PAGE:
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Metroid Dread Review

Verdict

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Metroid Dread perfects the Metroidvania formula that its predecessors established, while also elevating the series to new heights with highly rewarding combat, stunning 3D cutscenes and new stealth segments that provide greater variety to the gameplay. It won’t be for everyone due to its high difficulty and a lack of accessibility options, but this is nevertheless one of the best Switch games yet. If you’re a fan of Super Metroid, you’ll love it. 

Pros

  • Excellent combat
  • Great range of weapons and upgrades
  • Jaw-dropping cinematic cutscenes
  • Stealth sections add variety

Cons

  • Recycled mini boss battles
  • May be too difficult for some

Availability

  • UKRRP: £49.99

Key Features

  • Platforms:Nintendo Switch
  • Classic Metroidvania gameplay:Uses the same blueprint as Super Metroid, so lovers of the SNES classic will find a lot of joy here.

Introduction

Metroid Dread is one of the best games I’ve played on the Nintendo Switch. While staying faithful to the Metroidvania blueprint set by Super Metroid back in 1994, it’s also benefited from many improvements that will appeal to a modern audience. 

Dread may not flip the series on its head, as Breath of the Wild did for The Legend of Zelda, but it certainly takes 2D Metroid to new heights, delivering tight combat and platforming, an incredible labyrinth-esque map, and some of the most visually stunning cutscenes I’ve ever seen in a Nintendo game.

Metroid Dread won’t be for everyone, with the stealth segments and boss encounters proving particularly challenging. But if you’ve been craving a new 2D Metroid game to succeed the likes of Super Metroid and Metroid Fusion, then this is a no-brainer purchase.

Story

  • Picks up where Metroid Fusion left off
  • Story provides lore, but isn’t compulsory to follow
  • A satisfying conclusion to the Metroid arc

Metroid Dread is a direct sequel to the Metroid Fusion game that first launched on the Game Boy Advance back in 2002. Despite seemingly wiping out the X parasites in Fusion, Samus Aran is summoned to planet ZDR after a mysterious video transmission indicates that the parasite could still be alive.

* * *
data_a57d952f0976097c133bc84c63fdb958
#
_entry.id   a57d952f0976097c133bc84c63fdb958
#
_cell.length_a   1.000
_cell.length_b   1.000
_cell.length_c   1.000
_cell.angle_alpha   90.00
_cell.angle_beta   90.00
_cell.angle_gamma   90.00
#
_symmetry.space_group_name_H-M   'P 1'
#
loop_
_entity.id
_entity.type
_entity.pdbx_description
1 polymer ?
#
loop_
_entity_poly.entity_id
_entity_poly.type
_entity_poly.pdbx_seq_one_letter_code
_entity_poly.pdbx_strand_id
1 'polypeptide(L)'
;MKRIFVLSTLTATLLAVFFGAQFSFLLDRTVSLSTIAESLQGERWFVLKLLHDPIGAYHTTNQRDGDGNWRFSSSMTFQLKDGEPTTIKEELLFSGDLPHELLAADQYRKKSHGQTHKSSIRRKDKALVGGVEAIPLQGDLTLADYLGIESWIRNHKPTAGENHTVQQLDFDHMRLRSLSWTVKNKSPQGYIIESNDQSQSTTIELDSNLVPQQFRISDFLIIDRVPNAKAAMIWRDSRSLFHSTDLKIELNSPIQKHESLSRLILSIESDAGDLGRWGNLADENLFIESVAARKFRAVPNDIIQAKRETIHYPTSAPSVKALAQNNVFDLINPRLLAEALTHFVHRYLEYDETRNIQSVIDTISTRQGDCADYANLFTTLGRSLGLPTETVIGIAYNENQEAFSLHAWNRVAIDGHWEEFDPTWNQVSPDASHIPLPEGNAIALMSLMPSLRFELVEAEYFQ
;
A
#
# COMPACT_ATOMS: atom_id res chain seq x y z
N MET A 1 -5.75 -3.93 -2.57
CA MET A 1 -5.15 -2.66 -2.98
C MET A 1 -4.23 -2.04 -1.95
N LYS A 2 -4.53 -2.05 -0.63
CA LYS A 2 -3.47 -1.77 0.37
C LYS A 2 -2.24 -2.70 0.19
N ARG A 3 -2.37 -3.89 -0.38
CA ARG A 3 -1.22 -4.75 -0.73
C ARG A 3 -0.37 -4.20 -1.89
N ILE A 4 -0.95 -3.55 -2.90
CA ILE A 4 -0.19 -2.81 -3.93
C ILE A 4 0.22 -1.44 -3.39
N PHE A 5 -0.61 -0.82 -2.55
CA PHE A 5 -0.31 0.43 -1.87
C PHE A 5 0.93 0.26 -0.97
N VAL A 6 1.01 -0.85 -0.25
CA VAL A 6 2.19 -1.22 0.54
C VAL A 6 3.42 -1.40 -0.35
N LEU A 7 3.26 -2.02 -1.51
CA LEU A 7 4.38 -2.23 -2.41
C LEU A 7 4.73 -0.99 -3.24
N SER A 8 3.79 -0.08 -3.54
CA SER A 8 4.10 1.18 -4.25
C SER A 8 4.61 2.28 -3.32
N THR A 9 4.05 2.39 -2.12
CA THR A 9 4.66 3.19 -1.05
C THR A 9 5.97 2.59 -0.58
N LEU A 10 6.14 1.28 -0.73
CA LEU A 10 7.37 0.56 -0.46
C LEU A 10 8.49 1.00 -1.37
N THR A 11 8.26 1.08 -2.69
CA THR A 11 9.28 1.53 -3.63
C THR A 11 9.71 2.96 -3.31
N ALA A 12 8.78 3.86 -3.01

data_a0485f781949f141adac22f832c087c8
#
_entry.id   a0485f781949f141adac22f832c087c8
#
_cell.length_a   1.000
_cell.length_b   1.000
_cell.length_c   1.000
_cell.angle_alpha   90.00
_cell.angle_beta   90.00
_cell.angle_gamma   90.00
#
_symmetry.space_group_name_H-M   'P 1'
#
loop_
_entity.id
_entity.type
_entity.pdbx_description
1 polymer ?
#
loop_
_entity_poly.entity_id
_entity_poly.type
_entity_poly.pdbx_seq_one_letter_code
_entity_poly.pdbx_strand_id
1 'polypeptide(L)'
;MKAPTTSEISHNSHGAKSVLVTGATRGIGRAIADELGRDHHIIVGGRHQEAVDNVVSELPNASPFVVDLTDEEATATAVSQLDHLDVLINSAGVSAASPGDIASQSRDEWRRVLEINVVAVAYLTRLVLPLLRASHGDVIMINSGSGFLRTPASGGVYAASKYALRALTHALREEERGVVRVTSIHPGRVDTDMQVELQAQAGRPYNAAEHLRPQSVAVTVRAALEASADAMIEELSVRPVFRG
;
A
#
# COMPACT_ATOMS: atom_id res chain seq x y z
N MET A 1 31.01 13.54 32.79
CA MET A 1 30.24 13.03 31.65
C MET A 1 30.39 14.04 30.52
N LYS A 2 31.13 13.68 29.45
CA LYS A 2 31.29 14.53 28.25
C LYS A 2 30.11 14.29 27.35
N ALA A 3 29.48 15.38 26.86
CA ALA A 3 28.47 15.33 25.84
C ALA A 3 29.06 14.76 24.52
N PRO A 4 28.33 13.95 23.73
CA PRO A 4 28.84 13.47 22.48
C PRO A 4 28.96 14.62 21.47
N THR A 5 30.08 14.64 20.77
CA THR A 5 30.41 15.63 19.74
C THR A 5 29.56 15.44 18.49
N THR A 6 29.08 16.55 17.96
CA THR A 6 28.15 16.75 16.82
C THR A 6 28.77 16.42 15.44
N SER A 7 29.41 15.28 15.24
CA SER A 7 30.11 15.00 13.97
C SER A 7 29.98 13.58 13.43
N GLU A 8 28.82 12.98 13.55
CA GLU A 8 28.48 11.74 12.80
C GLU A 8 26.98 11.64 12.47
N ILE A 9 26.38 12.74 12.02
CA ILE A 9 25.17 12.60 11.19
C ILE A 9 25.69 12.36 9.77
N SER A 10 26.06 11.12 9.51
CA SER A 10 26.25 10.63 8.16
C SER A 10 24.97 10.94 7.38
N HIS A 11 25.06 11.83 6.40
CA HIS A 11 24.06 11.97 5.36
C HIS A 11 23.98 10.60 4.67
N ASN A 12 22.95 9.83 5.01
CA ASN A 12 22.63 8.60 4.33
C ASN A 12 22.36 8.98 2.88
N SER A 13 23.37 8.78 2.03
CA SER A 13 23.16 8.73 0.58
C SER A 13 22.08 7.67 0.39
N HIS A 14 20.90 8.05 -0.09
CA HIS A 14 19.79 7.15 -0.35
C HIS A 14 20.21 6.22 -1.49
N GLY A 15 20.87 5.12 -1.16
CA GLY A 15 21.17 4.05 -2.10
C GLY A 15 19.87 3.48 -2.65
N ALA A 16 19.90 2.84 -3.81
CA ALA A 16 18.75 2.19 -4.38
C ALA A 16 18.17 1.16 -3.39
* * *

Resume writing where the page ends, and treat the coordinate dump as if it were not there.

Upon arriving at the planet, Samus is confronted by a mysterious opponent who strips our heroine of her suit upgrades, leaving her trapped underground on the alien planet. It’s a cheeky way of forcing the player to start afresh and collect all of the suit upgrades once again, but it still fits in nicely with the story. 

Metroid Dread

Metroid Dread begins with a recap of the plot points from previous games via a number of text-heavy screens. It isn’t really the best way to ease new players into the Metroid universe – it can be intimidating and a bit of a slog to read through – but it provides a succinct summary of all the most important details. 

Once the initial splurge of information is over and you finally jump into the boots of Samus, you’re left largely alone, recreating that feeling of isolation for which the series is so renowned. 

Like previous mainline entries of Metroid, the story isn’t the main focus here; it simply offers nuggets of lore that help to flesh out the Metroid universe and sate long-time fans. There’s only a handful of characters with any lines of dialogue, including the AI Adam, who offers infrequent snippets of guidance – but never to the extent that he becomes annoying. 

Gameplay 

  • Uses the same core Metroidvania blueprint as Super Metroid
  • Combat is superb, especially with the counter-attack
  • The focus on stealth adds new-found tension

If you’ve played any kind of Metroidvania before, whether it’s Hollow Knight, Castlevania or even a preceding 2D Metroid game, you should already have a rough idea of what to expect. 

You’re let loose in a non-linear labyrinth, with unlockable power-ups gradually opening up new areas as the game progresses. But Metroid Dread sets a new benchmark for this design, crafting the map in such a way that there are always welcome hints at where you should be heading next – whether it’s a newly unlocked door, Adam’s advice, or the knowledge that you need to move upwards in order to reach your ship. 

Metroid Dread